Then the inevitable blares out of the box: We regret to inform you all fellow Kenyans that the Minister for Economic Planning, Thomas Joseph Adhiambo Mboya has been shot dead in a chemist shop along Government Road in Nairobi!

We cannot… we cannot move. We feel numb, even dead. Hit by a bombard, paralyzed and immobilized. Feeling dazed is traumatic. You feel like the world has come to an end. Some people are difficult to imagine dead!

We regain our presence of mind. We smell trouble. May be riots and violence, anything bad!

It has not been said yet. Not on radio. No, not yet. But we know, each one of us knows. Perhaps all of us know, but we are not sharing it, that the killer must be……!

We rush to the streets. Word is out. TJ is dead! He has been assassinated by a lone gunman in the year of the first general elections since independence. In fact five months to be precise before elections are called.

We get into the first transport available to take us back to school, to be next to the radio for details.

Details of the killer begin to filter in. Leonard Mambo Mbotela is back with the 4pm full bulletin: The gunman shot him six times in the chest then fled into the streets vanishing in the crowd. The police have the identity of the suspect. He is a Yugoslavian trained gunman known as Naashon Isaac Njenga Njoroge!

Our suspicions proved right. It was a Kikuyu gunman as we predicted.

The whole country erupts in an orgy of violence. The anti- Kikuyu wave is sweeping across Nyanza, Nairobi, Nakuru and Mombasa. Kenyatta is besieged. The government is in turmoil. The architect of KANU is dead, killed by KANU. And with his death, KANU as a party dies in Nyanza.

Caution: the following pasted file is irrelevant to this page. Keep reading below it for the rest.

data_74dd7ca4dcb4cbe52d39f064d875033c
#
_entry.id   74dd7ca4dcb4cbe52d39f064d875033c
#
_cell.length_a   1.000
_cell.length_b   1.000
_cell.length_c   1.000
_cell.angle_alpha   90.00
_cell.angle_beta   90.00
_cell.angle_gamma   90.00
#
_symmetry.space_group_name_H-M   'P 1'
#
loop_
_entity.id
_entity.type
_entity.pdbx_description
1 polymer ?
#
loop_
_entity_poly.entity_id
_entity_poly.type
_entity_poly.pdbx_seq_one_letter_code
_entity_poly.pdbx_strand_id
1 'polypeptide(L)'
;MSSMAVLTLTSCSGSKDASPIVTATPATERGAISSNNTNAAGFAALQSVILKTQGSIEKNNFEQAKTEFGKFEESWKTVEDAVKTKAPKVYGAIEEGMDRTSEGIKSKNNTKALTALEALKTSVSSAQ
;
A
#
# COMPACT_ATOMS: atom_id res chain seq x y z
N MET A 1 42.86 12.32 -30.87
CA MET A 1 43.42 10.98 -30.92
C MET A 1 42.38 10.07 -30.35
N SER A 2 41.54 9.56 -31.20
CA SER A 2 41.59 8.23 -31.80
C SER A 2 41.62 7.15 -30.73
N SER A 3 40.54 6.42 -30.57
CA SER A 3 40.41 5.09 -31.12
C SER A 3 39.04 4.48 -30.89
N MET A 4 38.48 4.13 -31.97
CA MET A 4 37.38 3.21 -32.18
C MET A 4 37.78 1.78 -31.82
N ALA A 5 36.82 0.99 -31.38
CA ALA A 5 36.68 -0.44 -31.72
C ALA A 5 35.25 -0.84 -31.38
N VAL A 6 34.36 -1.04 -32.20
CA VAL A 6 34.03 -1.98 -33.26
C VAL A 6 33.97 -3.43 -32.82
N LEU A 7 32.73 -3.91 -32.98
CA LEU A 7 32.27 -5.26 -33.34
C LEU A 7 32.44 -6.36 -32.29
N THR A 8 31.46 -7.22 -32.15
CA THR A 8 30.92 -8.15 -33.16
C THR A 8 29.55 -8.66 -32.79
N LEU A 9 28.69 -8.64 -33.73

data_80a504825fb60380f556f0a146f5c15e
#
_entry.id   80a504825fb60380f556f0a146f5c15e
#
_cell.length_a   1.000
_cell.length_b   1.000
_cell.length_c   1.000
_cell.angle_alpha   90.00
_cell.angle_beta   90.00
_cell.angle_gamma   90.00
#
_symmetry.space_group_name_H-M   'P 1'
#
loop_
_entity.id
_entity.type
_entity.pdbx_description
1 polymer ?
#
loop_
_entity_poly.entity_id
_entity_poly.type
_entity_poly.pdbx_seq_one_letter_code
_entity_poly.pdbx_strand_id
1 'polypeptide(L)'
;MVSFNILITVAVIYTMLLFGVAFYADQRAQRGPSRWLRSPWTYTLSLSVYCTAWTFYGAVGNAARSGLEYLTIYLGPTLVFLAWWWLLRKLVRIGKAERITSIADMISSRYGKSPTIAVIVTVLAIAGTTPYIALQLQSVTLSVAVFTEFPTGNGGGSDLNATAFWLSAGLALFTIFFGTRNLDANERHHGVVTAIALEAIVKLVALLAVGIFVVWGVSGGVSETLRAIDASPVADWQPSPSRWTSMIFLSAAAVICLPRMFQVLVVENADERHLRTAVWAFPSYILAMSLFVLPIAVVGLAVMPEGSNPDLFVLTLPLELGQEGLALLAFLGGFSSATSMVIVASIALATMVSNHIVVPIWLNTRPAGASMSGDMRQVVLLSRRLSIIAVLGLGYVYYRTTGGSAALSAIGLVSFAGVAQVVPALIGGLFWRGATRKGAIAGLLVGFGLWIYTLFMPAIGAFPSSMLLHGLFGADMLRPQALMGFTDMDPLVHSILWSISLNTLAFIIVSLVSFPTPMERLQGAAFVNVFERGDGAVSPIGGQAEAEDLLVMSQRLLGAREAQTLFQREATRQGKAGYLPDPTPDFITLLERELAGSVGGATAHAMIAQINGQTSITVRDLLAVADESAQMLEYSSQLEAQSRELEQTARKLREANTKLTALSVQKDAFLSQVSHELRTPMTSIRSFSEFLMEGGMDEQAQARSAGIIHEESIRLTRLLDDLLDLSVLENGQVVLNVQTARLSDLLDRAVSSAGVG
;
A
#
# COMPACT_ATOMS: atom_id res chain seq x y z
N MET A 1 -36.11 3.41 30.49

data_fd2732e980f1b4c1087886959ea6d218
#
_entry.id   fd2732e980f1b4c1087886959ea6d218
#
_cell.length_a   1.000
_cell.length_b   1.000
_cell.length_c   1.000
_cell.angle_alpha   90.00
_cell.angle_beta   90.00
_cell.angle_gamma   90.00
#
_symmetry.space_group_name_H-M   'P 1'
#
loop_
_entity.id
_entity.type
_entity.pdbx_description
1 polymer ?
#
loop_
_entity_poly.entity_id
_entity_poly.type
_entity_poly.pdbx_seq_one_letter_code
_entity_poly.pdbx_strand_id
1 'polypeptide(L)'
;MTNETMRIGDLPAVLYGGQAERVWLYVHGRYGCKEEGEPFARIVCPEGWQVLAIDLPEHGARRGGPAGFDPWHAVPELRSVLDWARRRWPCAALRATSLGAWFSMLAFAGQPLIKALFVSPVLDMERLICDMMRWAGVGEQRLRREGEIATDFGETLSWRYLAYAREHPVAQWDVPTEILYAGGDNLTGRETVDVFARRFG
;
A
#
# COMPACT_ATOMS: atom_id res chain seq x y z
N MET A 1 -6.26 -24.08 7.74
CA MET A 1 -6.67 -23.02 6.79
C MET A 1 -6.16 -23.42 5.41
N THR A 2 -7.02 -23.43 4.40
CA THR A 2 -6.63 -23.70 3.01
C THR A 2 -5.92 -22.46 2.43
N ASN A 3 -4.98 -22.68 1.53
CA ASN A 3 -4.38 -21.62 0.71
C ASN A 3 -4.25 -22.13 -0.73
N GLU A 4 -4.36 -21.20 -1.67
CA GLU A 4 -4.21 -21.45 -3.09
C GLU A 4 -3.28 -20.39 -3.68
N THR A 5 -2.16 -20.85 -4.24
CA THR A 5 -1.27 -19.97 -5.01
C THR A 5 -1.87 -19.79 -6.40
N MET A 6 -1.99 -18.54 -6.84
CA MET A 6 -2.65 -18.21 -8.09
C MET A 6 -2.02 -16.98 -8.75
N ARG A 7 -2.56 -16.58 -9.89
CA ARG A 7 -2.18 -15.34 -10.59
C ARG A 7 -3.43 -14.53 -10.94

It is a weeklong of mourning. The whole nation is grieving. The young and the old alike; beggars and prostitutes join hands with the affluent. Christians, Muslims and all; we all grieve with the same passion for the man we all loved so dearly yet we really never knew! In the evenings we must walk in groups looking for one social hall where a TV is installed to watch news bulletins.

The pictures on the screen are real! It is devastating. His body is in a pool of blood. His body is still! His wife, her young children, brothers and parents! The scene is awful.

We are afraid. We are angry too. For the first time we begin to question the meaning of life and death. We question the meaning of existence. Why should man live only to die the way Tom died? What right did this gunman have over Mboya’s life?

For the first time we feel real hatred against ourselves for having been so powerless when this man was dying. We slowly begin to vent our anger on the innocent around us, an innocent Kikuyu commoner who had nothing to do with Mboya’s assassination!

If this chapter captures the mood that Pamela went through those many years; may be it is time she went to her maker to join the husband she loved so much and grieved for so much.

Fare thee Nyar Uyoma

Fare thee well min Jo Kenya